Dorchester’s music artists are among the countless people left grasping for straws in the wake of the COVID-19 pandemic, with many facing months of cancelled gigs and lost income. But a pair of private and public initiatives aimed at providing artist relief are looking to at least partially offset those losses.
The city of Boston has temporarily transformed its Opportunity Fund into the “Boston Artist Relief Fund,” which is awarding grants of $500 and $1,000 to artists “who live in Boston and whose creative practices and incomes are being adversely impacted by COVID-19.”
Artists can apply to recoup financial losses due to canceled events, for reimbursement for travel expenses, to offset loss of income for teaching artists, or to replace supplemental income from part-time service industry jobs that have been lost due to the crisis.
The Record Co., a Newmarket Square based community music workspace that is currently in the middle of a multimillion dollar transformation, has started the Boston Music Maker COVID-19 Fund. Community Manager Maria Bartolotta told the Reporter that even though The Record Co. is currently closed, leadership wanted to address the “urgent need” in the music community they will be serving in the near future.
“We’ve been so in depth in the fundraising game trying to make our facility a reality for a few years that we redirected our fundraising efforts,” explained Bartolotta.
“The facility is still going to happen, but we put a quick pause on fundraising to get funders to donate directly to our music makers.”
As of last Tuesday, The Record Co. had raised more than $60,000 and approved and funded over 300 applications.
Bartolotta emphasized that while the relief funds they grant won’t completely offset lost expenses, limiting the grant money will allow them to reach more artists.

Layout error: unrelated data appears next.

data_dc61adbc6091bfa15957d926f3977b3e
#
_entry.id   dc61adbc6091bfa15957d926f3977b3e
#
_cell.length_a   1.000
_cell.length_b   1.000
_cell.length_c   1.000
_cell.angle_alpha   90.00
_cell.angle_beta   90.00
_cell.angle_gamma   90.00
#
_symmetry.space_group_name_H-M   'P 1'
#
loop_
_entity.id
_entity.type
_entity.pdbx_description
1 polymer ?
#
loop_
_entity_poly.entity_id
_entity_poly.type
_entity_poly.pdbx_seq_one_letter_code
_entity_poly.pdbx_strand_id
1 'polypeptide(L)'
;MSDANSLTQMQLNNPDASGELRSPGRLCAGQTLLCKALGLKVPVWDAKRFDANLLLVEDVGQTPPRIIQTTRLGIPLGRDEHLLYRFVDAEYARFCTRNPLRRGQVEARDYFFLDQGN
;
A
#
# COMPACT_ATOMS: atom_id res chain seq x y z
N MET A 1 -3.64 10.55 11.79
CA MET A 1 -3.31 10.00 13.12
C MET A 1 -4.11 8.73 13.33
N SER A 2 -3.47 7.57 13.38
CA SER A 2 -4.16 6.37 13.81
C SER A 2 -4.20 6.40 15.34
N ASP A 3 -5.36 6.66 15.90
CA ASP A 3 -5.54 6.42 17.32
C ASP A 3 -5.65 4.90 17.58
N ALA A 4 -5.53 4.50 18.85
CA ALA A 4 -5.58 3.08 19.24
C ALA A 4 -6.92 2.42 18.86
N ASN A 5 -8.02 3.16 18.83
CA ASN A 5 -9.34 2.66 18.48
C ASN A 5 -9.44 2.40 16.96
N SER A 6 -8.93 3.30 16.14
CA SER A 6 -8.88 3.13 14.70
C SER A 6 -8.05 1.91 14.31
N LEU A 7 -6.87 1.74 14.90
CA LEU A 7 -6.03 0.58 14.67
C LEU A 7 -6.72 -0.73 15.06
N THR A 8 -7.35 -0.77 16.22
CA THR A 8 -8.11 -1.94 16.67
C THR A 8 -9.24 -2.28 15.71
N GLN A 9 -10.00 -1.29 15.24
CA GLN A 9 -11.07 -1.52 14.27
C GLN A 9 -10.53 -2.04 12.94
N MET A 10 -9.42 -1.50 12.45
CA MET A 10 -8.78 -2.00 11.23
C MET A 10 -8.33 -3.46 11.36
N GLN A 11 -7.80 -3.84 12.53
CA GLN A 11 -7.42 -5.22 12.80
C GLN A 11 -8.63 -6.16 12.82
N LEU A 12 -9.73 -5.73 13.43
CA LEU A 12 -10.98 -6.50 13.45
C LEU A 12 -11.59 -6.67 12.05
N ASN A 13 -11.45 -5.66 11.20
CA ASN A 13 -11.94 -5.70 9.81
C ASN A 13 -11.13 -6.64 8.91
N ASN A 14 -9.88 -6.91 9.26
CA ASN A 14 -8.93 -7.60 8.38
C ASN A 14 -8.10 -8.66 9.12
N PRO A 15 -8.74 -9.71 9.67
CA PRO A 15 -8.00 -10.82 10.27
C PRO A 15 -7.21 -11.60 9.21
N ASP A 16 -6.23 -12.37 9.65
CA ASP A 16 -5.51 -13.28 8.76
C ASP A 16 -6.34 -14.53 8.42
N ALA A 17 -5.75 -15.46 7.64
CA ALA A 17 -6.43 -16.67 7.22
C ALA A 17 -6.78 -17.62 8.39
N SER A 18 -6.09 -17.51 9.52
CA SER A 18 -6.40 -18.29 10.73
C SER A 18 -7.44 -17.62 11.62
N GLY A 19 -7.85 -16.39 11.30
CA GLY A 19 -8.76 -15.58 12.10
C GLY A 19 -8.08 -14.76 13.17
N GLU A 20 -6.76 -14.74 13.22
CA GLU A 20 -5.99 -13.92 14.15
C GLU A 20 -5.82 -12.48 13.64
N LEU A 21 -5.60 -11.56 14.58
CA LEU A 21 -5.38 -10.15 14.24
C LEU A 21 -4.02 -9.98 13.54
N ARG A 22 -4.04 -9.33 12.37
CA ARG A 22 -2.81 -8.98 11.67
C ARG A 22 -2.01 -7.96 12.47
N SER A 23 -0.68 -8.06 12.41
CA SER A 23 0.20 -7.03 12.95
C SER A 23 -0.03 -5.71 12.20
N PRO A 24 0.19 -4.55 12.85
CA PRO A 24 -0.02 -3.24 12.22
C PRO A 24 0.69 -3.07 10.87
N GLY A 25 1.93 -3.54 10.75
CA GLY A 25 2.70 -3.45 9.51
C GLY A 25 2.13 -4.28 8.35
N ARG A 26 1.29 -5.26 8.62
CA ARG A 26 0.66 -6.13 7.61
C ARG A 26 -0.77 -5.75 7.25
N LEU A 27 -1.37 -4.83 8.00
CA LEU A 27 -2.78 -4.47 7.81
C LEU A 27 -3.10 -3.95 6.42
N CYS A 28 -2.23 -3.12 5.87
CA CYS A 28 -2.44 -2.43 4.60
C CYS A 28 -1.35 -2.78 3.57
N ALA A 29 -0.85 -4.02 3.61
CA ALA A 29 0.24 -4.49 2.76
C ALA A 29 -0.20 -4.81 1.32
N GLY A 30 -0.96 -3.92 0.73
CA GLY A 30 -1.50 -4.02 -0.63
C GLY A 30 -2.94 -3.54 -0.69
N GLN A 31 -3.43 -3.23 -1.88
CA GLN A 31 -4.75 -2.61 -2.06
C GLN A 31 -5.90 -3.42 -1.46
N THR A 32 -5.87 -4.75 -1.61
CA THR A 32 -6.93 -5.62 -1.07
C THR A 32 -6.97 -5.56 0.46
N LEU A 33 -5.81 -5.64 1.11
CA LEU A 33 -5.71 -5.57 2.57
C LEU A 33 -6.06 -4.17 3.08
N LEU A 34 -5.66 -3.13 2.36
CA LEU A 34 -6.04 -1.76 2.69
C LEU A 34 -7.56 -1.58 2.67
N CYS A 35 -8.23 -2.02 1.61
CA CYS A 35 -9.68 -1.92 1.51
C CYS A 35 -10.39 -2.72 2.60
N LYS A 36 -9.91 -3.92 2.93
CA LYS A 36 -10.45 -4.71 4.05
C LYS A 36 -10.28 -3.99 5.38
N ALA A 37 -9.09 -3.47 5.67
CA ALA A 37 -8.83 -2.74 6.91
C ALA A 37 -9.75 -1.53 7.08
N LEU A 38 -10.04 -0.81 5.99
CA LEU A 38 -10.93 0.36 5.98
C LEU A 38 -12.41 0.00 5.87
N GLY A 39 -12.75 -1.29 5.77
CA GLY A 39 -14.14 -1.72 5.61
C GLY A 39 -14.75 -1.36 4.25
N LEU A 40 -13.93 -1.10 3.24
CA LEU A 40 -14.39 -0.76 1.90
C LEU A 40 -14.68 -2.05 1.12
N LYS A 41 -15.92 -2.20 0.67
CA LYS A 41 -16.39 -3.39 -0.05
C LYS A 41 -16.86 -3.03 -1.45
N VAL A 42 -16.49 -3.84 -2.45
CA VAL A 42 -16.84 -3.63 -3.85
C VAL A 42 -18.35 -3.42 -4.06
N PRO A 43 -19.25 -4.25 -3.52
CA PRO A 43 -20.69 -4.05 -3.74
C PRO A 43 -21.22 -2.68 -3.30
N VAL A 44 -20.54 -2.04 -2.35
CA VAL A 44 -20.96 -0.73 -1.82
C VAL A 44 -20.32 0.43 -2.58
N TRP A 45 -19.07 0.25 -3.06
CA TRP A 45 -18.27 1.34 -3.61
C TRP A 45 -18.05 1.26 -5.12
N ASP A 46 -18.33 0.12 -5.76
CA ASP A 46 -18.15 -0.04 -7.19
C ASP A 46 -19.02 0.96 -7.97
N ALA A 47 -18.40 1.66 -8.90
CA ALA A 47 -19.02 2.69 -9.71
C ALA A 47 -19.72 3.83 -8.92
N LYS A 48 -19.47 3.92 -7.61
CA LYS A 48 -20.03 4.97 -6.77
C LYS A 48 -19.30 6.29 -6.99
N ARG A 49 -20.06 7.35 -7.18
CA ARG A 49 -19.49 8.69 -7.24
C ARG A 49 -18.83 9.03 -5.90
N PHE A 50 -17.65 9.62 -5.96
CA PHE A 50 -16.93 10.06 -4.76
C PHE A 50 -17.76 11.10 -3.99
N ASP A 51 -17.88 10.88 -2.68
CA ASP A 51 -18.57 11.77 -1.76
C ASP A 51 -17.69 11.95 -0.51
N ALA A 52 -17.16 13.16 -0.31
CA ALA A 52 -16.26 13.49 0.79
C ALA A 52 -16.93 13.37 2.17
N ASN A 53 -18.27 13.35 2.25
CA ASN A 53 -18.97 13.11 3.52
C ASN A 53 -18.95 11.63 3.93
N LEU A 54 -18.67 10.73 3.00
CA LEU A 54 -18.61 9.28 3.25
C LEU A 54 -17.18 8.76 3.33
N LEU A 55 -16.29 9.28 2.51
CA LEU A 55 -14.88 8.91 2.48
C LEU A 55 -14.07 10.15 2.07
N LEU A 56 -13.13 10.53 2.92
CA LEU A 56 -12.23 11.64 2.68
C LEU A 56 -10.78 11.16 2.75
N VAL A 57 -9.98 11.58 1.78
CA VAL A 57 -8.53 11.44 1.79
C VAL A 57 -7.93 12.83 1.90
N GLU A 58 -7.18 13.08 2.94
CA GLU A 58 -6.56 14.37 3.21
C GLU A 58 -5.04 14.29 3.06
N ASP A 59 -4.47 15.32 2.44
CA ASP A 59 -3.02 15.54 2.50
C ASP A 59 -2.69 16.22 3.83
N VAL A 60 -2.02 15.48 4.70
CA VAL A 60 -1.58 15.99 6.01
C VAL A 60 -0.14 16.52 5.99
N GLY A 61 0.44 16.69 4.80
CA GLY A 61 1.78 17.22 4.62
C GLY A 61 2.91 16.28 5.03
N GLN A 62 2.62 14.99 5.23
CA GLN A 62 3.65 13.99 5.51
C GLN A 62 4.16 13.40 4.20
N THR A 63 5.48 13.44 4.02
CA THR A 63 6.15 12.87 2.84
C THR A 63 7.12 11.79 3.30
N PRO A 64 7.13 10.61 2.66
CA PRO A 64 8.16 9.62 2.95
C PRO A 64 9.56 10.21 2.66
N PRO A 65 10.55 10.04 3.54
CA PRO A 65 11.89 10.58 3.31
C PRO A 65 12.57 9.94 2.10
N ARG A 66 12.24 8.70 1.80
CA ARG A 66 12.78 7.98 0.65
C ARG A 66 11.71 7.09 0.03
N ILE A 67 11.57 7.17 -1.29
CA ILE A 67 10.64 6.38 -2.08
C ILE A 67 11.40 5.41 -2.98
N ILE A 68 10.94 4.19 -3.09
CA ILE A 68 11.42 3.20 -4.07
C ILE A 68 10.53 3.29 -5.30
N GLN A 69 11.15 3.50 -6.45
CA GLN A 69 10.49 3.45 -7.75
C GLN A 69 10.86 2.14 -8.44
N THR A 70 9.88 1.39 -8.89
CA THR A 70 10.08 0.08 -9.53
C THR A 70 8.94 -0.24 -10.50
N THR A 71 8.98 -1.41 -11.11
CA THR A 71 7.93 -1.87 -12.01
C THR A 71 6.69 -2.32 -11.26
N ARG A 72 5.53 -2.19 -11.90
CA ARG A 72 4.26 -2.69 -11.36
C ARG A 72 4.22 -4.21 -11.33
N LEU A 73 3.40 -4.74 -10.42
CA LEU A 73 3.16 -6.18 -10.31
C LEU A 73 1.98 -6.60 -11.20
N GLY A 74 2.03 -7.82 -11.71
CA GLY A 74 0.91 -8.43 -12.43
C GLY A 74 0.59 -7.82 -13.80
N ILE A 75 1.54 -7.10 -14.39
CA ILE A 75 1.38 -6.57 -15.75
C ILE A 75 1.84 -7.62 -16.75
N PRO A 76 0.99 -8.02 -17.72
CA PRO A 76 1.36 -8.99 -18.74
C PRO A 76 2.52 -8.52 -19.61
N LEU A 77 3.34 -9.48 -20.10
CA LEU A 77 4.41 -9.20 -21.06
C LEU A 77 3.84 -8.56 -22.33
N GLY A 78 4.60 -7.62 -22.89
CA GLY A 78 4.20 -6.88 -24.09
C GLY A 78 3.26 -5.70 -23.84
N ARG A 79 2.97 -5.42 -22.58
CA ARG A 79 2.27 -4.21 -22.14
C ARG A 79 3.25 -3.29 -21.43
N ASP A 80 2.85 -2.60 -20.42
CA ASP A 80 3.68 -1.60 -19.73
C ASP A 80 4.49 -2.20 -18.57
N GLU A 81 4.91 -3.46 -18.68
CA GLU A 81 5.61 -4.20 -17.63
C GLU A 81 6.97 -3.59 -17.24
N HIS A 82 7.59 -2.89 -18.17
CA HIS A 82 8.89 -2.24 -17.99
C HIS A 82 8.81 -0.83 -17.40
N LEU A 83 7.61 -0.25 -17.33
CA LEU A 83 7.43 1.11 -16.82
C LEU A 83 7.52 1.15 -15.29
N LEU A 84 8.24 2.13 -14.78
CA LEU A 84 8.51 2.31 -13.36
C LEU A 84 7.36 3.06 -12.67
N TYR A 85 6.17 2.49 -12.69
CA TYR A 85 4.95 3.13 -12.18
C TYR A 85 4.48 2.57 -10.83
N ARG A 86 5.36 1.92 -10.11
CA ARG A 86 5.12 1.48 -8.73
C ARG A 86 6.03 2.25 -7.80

“Two hundred dollars is the maximum we can give out, and almost every application is for more – thousands, even in one case upwards of $10,000. … We made the tough decision to help a lot of people a little bit.”
However, that $200 maximum grant is available to any Boston music artist with proof of a cancelled performance.
“The application process is really quick, really easy,” said Bartolotta. “All people have to do is attach a screenshot or a link or an email of a gig that got canceled, and have an address inside the Greater Boston area, and they’ll get approved and get a maximum of $200 through Paypal.
“People put so much work into their art, into preparing for events and a lot of time doing the entrepreneurial aspect, lining things up for months and months in advance; to see all those plans, and all that hard work disappear has just been really tough.”
One local artist who has felt the acute impact of COVID-19 is MC and Dorchester native Red Shaydez. She told the Reporter that her day job, which she works at from home, has been largely unaffected. But as for her artistic livelihood, she has already seen “a minimum of six shows” cancelled in March, April, and May, a loss representing thousands of dollars in income. While she successfully applied for The Record Co’s relief fund, that grant will only offset a fraction of the canceled gigs.